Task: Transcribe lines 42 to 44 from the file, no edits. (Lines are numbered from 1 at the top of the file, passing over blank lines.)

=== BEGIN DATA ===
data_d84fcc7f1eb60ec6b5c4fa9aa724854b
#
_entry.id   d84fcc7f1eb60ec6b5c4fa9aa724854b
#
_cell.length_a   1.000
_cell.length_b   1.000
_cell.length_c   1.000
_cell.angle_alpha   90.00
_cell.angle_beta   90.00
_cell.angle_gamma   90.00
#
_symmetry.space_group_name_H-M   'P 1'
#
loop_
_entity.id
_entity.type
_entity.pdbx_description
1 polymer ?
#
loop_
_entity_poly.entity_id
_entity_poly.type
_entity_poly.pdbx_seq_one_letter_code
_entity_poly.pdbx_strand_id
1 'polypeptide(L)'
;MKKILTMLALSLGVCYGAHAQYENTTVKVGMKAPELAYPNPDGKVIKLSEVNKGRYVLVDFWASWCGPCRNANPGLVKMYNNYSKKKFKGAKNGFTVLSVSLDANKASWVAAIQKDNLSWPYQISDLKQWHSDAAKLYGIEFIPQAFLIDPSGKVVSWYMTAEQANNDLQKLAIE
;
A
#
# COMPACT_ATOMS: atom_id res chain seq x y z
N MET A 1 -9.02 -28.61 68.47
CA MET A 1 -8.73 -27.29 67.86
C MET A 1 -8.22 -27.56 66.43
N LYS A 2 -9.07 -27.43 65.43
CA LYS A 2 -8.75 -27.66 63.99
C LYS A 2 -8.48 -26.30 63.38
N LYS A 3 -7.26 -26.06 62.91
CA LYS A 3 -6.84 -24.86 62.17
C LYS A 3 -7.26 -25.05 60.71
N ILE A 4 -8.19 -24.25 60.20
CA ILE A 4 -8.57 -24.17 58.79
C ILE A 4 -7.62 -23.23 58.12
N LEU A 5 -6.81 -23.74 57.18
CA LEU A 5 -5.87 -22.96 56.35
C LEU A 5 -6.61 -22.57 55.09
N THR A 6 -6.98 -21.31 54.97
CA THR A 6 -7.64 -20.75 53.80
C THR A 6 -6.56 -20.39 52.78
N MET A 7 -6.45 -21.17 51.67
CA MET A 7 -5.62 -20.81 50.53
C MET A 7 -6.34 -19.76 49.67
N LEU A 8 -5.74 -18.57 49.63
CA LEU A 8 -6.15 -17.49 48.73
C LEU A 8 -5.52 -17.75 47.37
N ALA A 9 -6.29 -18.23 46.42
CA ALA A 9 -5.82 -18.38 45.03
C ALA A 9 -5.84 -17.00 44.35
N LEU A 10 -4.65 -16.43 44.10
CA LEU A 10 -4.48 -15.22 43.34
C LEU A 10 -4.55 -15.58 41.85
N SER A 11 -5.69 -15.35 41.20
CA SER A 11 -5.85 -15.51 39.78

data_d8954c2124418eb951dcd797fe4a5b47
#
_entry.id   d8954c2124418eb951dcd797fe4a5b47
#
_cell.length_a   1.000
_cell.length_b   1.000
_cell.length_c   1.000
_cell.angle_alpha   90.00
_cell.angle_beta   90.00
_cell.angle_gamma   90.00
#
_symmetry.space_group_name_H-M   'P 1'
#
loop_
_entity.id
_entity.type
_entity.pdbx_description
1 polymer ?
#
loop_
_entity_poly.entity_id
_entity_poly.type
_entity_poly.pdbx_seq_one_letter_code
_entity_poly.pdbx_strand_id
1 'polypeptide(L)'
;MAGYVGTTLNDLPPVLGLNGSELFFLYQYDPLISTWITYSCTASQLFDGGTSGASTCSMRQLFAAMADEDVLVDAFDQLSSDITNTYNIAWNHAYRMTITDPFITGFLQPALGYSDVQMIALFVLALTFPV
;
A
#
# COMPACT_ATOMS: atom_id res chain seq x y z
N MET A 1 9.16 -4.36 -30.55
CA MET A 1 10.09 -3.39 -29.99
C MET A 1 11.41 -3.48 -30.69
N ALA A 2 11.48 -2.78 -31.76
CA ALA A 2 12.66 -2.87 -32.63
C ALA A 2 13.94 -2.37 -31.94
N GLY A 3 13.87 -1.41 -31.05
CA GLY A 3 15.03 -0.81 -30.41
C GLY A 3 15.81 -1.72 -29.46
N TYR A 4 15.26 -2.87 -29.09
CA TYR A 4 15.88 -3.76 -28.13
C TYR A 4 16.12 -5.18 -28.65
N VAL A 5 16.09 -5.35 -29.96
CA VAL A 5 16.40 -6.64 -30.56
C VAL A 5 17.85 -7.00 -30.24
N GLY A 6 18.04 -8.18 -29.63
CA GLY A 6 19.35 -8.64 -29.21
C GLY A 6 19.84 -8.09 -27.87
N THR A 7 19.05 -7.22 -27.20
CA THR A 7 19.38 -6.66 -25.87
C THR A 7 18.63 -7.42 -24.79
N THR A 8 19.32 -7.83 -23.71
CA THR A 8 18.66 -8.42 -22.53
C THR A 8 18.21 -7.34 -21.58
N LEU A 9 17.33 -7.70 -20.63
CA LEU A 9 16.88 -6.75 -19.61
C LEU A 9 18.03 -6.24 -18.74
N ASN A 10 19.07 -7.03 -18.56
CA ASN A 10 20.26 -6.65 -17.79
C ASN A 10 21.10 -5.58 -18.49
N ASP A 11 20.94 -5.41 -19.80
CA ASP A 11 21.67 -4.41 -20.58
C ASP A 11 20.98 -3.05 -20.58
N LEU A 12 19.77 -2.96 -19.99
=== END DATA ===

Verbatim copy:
C ILE A 4 -7.62 -23.23 58.12
N LEU A 5 -6.81 -23.74 57.18
CA LEU A 5 -5.87 -22.96 56.35